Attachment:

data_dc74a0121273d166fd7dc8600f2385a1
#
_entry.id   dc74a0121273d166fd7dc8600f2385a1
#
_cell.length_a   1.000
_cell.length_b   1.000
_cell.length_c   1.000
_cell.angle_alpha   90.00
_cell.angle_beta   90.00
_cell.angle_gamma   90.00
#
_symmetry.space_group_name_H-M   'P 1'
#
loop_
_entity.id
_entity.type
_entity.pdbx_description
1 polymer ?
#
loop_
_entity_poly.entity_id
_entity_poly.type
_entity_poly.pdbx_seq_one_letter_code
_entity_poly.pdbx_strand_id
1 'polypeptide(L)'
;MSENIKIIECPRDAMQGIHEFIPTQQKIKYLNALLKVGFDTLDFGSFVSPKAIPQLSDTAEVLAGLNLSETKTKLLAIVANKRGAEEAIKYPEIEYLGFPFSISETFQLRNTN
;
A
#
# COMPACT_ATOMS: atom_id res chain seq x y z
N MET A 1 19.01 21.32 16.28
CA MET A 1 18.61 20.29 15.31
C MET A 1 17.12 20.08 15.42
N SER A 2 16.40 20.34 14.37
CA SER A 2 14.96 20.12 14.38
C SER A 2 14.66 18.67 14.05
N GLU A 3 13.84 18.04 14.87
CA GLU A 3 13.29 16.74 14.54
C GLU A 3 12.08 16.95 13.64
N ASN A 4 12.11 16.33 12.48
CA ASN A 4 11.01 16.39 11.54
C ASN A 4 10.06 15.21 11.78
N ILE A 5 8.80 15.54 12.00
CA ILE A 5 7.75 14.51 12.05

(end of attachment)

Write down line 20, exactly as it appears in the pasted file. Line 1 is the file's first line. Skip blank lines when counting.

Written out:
loop_